All through life we collect ‘olfactory memories’ – scents that remind us of a particular time, person or place.
Whenever I come across the scent of jasmine, I am immediately transported back to my childhood in Australia, where the flowers grew wild over our back deck. A place where my family used to languidly laze on summer days, my father, legs-crossed, ever-reclined with the Sunday paper.
Like most women, certain fragrances have bookmarked certain times in my life. For me, Clinique Happy heralded the start of my adolescence; my older sister tossing me a sample-sized bottle that was part of a gift-with-purchase. 10 years my senior, she could afford things like Clinique Powder Compacts. I wore the fragrance like a badge of honour, dotting my neck and wrists with the elixir that symbolised a coming of age. I now wore fragrance. It seemed so adult.
Next, a stint of Davidoff Cool Waters (that all my classmates wore, too), then Issey Miyake (a gift from my first love), followed by a trip to New York, traipsing around drenched in the signature perfume of Juicy Couture (fitting, in retrospect).
For my wedding day I hoped to find a fragrance that was ‘bride-worthy’. A scent that was delicate and innocent, yet sensual and magnetic. An easy find, right…?
At the time, I was the training manager of L’Occitane. One day in the office I was greeted with a scent that ignited an immediate, yet momentary flash of a memory. It was the inimitable notes of jasmine, taking me back to the days lazing on the deck among its wild flowers. The scent was drifting from the marketing teams’ desks, a new fragrance release named “Jasmine, Immortelle, Neroli”. Its combination with the sensual touch of Neroli and the golden warmth of Immortelle simply captured my heart. In a moment I knew it was “The One”.
On our wedding day I gave each guest a fragrance, so they too could have a scent to remember the day by. The men received a mini L’Occitane Oranger & Cedre, the women, a mini L’Occitane Rose et Reins. We tied tags around the necks of the bottles with our initials and encouraged everyone to wear the scent. As our wedding was in Bali, the weather was warm and balmy and the women smelled of Roses and the men, like Spring-time.
As for me? My scent was a memory from my childhood mingled with my future, as a wife.
As teenagers locked away in an English boarding school,my friends and I lusted after nothing more exotic than Avon’s Pretty Peach bubble bath or a Bromley lemon soap – innocuous anodyne scents that were reminiscent of nothing but a draconian bath rota. So when I smelt Opium by Yves St Laurent for the first time, it transported me to a place beyond my wildest dreams and smelled like the person I wanted to become – a glittering glamorous party girl, sophisticated and a little bit dangerous. But of course it was well out of my reach. I remember having a dinner party one New Year’s Eve, and thinking I was terribly grown up. I went in to our local department store and splashed Opium onto my neck and wrists. It lasted long into the night and lingered on my dress for ages.It was years before I earned enough to buy my own bottle with its silken tassel and it took pride of place on my dressing table. It makes me think of music and laughing and dancing on tables, even now, and I still adore it. A perfume for behaving as badly as you want.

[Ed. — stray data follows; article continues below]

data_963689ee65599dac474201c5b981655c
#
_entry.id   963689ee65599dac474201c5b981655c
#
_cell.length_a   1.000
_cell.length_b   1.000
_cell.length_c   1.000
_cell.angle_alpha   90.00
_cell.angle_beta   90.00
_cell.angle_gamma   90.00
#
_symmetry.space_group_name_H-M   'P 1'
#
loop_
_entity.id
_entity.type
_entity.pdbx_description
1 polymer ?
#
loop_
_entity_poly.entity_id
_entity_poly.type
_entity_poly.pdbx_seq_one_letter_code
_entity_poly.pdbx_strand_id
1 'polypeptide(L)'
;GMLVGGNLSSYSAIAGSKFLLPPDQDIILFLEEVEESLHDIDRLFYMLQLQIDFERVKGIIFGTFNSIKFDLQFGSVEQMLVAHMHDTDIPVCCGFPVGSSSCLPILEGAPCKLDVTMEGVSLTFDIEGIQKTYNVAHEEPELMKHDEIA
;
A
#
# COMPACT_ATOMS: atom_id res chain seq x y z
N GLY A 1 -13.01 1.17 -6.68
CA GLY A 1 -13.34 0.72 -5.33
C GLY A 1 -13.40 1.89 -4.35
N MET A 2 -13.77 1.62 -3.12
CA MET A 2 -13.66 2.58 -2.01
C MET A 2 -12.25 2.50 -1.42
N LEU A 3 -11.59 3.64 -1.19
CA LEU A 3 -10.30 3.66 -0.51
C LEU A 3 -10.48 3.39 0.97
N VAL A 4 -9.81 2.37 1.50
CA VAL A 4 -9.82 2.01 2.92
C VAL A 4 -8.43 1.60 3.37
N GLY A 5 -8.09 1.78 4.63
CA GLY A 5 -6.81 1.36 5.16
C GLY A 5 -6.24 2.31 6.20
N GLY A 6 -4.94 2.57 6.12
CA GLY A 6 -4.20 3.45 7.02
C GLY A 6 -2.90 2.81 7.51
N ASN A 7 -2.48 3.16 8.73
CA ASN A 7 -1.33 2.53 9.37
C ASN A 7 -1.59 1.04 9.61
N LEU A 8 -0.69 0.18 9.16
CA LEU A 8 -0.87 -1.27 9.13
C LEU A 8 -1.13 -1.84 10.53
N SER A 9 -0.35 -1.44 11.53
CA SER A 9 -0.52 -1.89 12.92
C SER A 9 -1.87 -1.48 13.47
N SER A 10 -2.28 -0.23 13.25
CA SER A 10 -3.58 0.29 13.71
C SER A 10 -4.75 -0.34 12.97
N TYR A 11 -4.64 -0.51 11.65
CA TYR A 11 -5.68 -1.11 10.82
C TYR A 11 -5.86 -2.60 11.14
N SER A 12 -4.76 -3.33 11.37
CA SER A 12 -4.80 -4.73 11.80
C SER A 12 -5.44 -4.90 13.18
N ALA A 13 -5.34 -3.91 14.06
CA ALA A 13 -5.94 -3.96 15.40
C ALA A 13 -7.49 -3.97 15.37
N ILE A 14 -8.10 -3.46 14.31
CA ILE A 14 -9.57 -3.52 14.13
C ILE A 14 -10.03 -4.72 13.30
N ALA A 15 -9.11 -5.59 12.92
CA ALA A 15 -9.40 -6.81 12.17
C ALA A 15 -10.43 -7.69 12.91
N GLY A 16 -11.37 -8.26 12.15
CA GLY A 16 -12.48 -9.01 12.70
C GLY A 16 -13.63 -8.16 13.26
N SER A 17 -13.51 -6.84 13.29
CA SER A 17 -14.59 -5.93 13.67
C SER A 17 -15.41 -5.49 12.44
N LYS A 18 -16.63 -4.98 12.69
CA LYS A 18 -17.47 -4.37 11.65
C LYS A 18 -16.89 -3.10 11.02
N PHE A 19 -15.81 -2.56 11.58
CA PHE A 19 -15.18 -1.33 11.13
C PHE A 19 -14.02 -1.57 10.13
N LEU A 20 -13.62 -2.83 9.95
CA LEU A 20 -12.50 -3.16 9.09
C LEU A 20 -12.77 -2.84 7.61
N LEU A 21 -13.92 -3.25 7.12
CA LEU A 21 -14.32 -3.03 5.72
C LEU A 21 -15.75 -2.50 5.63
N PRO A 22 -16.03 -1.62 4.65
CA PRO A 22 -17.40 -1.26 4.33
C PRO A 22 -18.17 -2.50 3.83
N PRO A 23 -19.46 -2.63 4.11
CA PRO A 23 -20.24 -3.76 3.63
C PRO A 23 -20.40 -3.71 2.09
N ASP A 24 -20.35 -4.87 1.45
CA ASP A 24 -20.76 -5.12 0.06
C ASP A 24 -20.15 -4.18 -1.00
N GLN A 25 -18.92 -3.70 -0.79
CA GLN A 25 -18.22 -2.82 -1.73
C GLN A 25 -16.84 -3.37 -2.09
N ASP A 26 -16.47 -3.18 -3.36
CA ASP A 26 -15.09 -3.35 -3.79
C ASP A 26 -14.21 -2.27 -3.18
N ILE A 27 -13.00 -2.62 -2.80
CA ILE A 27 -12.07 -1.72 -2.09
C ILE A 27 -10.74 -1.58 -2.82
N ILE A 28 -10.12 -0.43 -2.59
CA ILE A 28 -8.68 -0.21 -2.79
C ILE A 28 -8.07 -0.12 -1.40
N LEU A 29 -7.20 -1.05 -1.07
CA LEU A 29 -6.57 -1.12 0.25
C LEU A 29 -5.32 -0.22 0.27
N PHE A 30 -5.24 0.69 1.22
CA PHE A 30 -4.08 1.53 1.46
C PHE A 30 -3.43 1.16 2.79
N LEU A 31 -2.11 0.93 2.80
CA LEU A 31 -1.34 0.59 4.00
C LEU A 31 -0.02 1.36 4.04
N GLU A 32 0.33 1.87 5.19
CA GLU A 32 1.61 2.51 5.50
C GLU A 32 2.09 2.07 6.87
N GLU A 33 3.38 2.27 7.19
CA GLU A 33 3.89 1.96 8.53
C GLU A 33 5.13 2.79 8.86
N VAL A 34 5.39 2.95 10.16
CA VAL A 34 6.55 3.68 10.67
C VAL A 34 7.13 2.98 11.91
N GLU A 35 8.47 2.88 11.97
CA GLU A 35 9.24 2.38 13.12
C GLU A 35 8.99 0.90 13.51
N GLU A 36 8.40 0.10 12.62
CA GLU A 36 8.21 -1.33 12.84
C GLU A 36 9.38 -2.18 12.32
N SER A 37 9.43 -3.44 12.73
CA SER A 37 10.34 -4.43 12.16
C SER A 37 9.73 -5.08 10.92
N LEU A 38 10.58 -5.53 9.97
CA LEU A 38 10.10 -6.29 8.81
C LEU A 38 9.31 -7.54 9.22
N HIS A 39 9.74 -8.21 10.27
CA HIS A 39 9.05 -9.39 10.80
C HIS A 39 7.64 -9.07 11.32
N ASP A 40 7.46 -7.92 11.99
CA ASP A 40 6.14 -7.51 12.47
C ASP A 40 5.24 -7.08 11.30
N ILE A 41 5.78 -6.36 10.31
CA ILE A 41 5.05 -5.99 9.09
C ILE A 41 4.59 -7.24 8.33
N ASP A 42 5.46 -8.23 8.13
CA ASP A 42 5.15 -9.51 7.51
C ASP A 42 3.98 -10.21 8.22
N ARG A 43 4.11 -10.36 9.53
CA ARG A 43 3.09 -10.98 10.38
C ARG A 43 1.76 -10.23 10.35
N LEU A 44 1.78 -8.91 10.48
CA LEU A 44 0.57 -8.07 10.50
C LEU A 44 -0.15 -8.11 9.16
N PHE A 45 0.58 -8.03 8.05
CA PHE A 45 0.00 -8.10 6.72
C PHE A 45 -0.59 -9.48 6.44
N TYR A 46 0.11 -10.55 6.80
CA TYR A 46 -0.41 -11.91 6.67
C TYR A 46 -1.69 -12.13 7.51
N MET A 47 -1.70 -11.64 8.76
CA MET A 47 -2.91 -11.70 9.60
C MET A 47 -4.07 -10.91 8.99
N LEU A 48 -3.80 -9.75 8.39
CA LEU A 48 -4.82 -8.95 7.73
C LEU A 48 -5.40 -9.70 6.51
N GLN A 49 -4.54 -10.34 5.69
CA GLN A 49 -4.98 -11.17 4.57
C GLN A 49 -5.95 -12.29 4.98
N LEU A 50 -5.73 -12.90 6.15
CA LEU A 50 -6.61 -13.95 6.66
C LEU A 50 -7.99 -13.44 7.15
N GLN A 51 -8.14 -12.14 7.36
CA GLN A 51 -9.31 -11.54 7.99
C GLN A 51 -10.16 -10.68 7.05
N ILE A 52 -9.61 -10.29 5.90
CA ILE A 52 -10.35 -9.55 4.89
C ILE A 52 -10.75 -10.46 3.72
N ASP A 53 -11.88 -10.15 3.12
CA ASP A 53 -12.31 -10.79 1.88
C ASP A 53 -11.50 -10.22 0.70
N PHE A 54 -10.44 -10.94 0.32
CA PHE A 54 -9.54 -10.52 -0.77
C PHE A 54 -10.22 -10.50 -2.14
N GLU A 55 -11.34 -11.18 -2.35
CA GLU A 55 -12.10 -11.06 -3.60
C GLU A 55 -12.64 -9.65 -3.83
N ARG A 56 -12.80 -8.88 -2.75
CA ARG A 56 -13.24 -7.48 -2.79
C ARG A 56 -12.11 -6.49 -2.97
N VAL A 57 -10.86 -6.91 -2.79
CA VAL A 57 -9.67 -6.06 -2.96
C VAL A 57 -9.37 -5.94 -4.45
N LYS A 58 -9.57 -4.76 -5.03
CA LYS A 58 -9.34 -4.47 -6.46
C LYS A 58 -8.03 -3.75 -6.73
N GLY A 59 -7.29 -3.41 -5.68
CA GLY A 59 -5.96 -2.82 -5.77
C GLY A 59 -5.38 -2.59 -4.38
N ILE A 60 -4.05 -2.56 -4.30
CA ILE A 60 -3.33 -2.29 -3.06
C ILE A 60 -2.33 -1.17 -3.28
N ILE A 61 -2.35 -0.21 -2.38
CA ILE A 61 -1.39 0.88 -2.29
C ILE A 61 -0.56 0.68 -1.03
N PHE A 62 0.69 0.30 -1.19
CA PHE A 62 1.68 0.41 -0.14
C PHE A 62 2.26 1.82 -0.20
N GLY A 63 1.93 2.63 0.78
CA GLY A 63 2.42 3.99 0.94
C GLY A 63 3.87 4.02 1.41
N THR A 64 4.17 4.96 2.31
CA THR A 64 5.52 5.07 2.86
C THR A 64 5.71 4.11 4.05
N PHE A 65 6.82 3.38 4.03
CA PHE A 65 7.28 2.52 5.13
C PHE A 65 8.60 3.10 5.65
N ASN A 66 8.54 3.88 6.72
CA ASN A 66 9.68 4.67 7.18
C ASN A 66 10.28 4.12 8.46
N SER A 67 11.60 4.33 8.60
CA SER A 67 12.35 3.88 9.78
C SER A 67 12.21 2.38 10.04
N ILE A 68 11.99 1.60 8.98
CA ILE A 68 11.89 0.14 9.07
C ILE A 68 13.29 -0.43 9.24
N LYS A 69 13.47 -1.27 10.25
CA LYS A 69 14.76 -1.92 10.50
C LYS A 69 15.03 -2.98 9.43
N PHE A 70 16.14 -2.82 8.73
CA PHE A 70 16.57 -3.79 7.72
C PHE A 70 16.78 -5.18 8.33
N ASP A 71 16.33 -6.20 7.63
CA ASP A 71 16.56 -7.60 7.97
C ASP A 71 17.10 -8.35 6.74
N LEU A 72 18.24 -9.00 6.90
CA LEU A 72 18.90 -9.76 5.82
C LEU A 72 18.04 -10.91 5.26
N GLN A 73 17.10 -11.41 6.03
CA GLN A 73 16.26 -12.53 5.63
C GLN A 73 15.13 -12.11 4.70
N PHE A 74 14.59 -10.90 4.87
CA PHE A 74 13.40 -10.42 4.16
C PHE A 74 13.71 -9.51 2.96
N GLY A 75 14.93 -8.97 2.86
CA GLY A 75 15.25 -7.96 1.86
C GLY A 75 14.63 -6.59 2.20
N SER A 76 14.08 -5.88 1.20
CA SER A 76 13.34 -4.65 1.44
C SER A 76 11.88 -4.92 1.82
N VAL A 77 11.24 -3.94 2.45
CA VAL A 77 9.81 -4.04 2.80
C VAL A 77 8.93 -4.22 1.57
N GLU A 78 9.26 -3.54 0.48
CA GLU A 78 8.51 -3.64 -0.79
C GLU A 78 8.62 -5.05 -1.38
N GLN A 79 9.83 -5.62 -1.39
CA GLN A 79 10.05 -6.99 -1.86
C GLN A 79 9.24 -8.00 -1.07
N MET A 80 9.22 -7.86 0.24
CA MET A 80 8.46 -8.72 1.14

I’m fascinated by the link between scent and memory and it’s one that I’ve often explored in writing. Because the olfactory centre is so close to the hippocampus, the seat of memory, perfume triggers vivid recollections in a way that sight and sound alone simply can’t. My first powerful perfume memory comes from early childhood when we living in the West Indies and my mother would come to kiss us goodnight before yet another expat cocktail party. She brought with her a waft of Nina Ricci’s Air du Temps, a scent I still associate with sheer distilled sophistication, plus an undertow of sadness because she was leaving. It was important, when creating my fictional heroine, Clara Vine, that I gave her the right perfume, so she wears an iconic Thirties brand, Bourjois’ Soir de Paris. Ironically, because Clara is not only an actress but a spy, she sometimes has to forgo her signature perfume because it identifies her, but the fruity concoction of rose, violet and jasmine is one I totally associate with Clara and I often wear it while writing. It’s way too sweet for modern tastes, but smelling it takes me straight into the past – this time not a real, but an imagined one!
My grandparents ran a corner sweet shop in the 70’s in manchester- there was a concoction of smells which all seemed to fit together perfectly. From the old coal fire with it’s distinct smoke and woody aromas, to the perfumed sweetness of lemon drops and the spicy liquorice all sorts.